Tuesday, Aug. 18, 2020 | 9 a.m.
The Raiders’ offense had its way with the defense when the two units lined up against each other for a rushing drill early on the first day of padded practice Monday morning in Henderson. A pair of decent-sized holes opened for the Raiders’ running backs to burst through on each of the first two plays.
Rod Marinelli wasn’t having it. The Raiders’ new defensive line coach spared a few choice words and demanded better out of his front.
“He’s all business, he’s tough as hell,” Raiders coach Jon Gruden said of Marinelli. “He doesn’t give in to the times. He’s old school.”
Some say “old-school” coaching tactics don’t work on the new generation of NFL players, but it appears that generalization couldn’t be further from the truth as it pertains to the Raiders. Every defensive lineman who’s spoken to the media throughout training camp so far has gushed over Marinelli’s impact.
It’s shown on the field too, where the diminutive, often hunched-over septuagenarian former Marine has gotten immediate results when he unleashes his fiery tirades. On Monday, the gaps initially available to running backs Jalen Richard and Lynn Bowden dissipated almost as soon as Marinelli opened his mouth.
“The thing I love about him is he keeps it real and he pushes me every day,” defensive end Maxx Crosby said. “That’s one thing I want. I don’t want, because I had one good year, a coach that taps me on the ass being nice and overdoes everything, “Yeah, good job, Maxx.’ That’s not me. That’s not my personality.”
Las Vegas is focusing its efforts up front to fix a long-hemorrhaging defense. A pair of high-profile free agent signings on the defensive line — tackle Maliek Collins and defensive end Carl Nassib — are among the players slotting alongside hopeful second-year, edge-rushing stars in Crosby and Clelin Ferrell.
Gruden believes the veteran and young players alike will take a step forward because of what he refers to as “the Marinelli factor.”
“To learn from someone that is considered a legend in the game and not even just that, he doesn’t carry himself that way, he carries himself like he’s that young coach who’s dying to make an impact on the league,” Ferrell said. “It’s been truly, truly great.”
The Gruden-Marinelli combination has worked once before. Marinelli was already entrenched with the Tampa Bay Buccaneers when the Raiders traded Gruden to the team in 2002 with the latter saying he did his “best recruiting job of all-time” to keep the former.
They won a Super Bowl together their first year and continued to field one of the NFL’s best defenses for the next three seasons, helping to elevate Marinelli to a head-coaching candidate around the league. He ultimately took the Detroit Lions job, and though he fizzled out there after three years, Marinelli kept going.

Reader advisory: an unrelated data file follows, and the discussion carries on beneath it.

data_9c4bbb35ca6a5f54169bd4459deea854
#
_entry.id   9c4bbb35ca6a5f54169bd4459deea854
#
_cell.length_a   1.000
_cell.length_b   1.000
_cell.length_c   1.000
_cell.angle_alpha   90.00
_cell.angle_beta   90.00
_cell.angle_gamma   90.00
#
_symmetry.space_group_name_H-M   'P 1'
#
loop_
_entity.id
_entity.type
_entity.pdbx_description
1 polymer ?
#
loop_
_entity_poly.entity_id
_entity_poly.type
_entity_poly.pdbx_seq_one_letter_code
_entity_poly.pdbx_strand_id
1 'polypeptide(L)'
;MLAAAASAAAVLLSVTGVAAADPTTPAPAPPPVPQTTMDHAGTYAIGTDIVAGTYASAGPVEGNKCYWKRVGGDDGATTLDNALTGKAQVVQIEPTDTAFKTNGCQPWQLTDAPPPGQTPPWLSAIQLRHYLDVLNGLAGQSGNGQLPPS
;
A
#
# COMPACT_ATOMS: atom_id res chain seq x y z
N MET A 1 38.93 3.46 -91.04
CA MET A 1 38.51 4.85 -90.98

He had a late-career resurgence by emerging as one of the NFL’s better defensive coordinators over the last decade in stints with Chicago and Dallas.
Gruden must have recreated his recruiting success because many expected Marinelli to retire after last season when his contract with the Cowboys expired. Instead, he agreed to a reunion with Gruden in Las Vegas.
“The biggest thing he told me is, you have to block out all the noise, you have to come in and be a leader,” Ferrell said. “I really love his teaching because he understands and appreciates that football isn’t a scientific thing at the end of the day. It’s a game we all love to play and you just have to go out there and play hard.”
Ferrell has taken some criticism out of last season after he only managed 38 tackles and 4.5 sacks despite being taken with the No. 3 pick overall draft pick. His rookie learning curve was considered one of the things holding back the defensive front.
The Raiders did make moderate improvements last year but still ranked in the bottom half of the league against the rush by most metrics (21st in Football Outsiders’ DVOA) and in adjusted sack rate (27th). Those are areas Marinelli has generally helped improve at every stop.
He’s “tremendous” in teaching technique, according to defensive coordinator Paul Guenther, who’s working alongside Marinelli for the first time.
But Marinelli hasn’t been harping on hand work or demonstrating pass-rushing moves when he’s at his loudest at practice; he’s been calling for effort. That’s resonated with Crosby, who’s taking in every word from his new coach and moving faster than ever before to appease him.
“He doesn’t want us thinking about this and that, he wants us to get off and react, be natural and be a football player, make plays, get off the ball and make a decision from there,” Crosby said. “So, I love it. I love his coaching style and think it’s going to help everyone on this D-line.”